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Girish Karnad

Edited by Molly Daniels-Ramanujan
Oxford University Press, New Delhi, 2004, pp. 1244, Rs. 875.00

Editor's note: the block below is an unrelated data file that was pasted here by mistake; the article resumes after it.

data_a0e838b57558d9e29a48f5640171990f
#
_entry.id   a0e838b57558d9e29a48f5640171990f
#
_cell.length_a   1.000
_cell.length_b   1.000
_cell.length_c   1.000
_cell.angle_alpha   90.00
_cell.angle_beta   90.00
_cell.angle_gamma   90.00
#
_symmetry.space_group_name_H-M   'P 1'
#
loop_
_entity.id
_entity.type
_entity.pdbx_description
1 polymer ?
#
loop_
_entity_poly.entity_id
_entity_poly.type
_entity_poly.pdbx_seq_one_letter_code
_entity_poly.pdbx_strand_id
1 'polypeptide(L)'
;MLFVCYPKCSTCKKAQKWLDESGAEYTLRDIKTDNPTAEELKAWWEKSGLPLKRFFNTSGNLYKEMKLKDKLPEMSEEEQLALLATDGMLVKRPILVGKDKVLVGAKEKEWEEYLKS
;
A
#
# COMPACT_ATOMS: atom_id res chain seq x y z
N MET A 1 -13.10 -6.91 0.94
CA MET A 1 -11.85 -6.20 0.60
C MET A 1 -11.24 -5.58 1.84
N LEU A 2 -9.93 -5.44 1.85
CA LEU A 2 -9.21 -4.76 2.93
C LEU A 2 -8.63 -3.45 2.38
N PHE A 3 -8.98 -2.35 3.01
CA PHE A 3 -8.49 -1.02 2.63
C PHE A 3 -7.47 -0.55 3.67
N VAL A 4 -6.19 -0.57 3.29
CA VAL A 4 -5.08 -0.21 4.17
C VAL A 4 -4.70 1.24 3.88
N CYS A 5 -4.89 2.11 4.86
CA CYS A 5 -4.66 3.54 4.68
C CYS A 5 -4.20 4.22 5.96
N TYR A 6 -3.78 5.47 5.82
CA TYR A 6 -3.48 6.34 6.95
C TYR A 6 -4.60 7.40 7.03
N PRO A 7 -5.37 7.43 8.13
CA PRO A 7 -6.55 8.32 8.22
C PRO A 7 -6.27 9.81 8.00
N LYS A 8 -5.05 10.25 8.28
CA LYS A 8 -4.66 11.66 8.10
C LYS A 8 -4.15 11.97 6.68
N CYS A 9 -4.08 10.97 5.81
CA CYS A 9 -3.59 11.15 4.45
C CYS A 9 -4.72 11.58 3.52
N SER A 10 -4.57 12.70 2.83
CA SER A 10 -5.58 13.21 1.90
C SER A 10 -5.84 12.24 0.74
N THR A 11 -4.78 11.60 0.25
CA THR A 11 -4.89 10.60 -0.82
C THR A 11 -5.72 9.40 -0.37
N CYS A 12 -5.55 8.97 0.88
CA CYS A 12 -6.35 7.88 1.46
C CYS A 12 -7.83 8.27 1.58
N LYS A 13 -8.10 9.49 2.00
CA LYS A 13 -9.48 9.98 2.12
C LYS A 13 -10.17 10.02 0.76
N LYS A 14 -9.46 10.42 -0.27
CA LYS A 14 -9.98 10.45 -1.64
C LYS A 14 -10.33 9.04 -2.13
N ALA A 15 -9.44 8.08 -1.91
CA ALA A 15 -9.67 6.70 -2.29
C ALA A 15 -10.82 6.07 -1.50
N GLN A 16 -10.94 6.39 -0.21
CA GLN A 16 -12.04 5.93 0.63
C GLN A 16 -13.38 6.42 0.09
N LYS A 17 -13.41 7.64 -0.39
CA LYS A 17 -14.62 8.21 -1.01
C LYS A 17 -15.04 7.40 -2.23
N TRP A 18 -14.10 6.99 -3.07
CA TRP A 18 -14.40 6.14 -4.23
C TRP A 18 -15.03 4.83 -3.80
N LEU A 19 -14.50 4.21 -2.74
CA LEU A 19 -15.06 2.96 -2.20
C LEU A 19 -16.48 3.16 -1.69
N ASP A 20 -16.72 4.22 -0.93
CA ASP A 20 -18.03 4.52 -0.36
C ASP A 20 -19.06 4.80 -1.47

A.K.Ramanujan, the poet, was discovered by Oxford University Press. Jon Stallworthy, a considerable poet himself, who edited the now-defunct Oxford Poets Series for the London office, responded to the typescript of this unknown poet with enthusiasm. “Ramanujan is already a good poet,” he wrote, “and potentially a very good one” and praised his “fastidious accuracy”. The Striders went on to win the Poetry Book Society Recommendation in the UK. But OUP’s handling of the book in India was so ham-fisted that it was only when Penguin published his Speaking of Siva, translations from mediaeval Kannada, that Ramanujan began to attract attention. Later with The Interior Landscape and Poems of Love and War, translations from ancient Tamil, he opened up a body of extraordinarily rich poetry whose existence was unknown to the world outside until then. Inevitably, although he is one of our major poets in English, it is as a translator that he has gained worldwide reputation. But the poet is present in the translations, investing them with an elegance academic translations rarely possess. These poems have been set to music, interpreted by dancers and have inspired films. Two years ago when the London Underground decided to display poems from various cultures in their trains, they chose the following version of the poem by Cempulappeyanirar from The Interior Landscape : What could my mother be to yours? What kin is my father to yours anyway? And how did you and I meet ever? But in love our hearts are as red earth and pouring rain: mingled beyond parting.   An unusual accolade from a fellow academic—which Ramanujan found rather painful—came when Kamil Zvelebil, the Indologist from Netherlands, filched not just the title of his book ( Lord of Meeting Rivers) but an entire body of translations from Speaking of Siva and published them under his own name.   Now OUP has brought out The Oxford India RAMANUJAN, a compilation of his entire body of poems and translations, complete with the notes and introductions which did so much to explain the philosophical and religious traditions that gave birth to these works. It is a tribute, richly deserved and avidly awaited, to the memory of a great scholar-poet.   Molly Daniels-Ramanujan, who has edited the volume, has only added two new articles, an Introduction by herself explaining Ramanujan’s work and an interview with Ramanujan conducted by Chirantan Kulshreshtha.   The choice of ...

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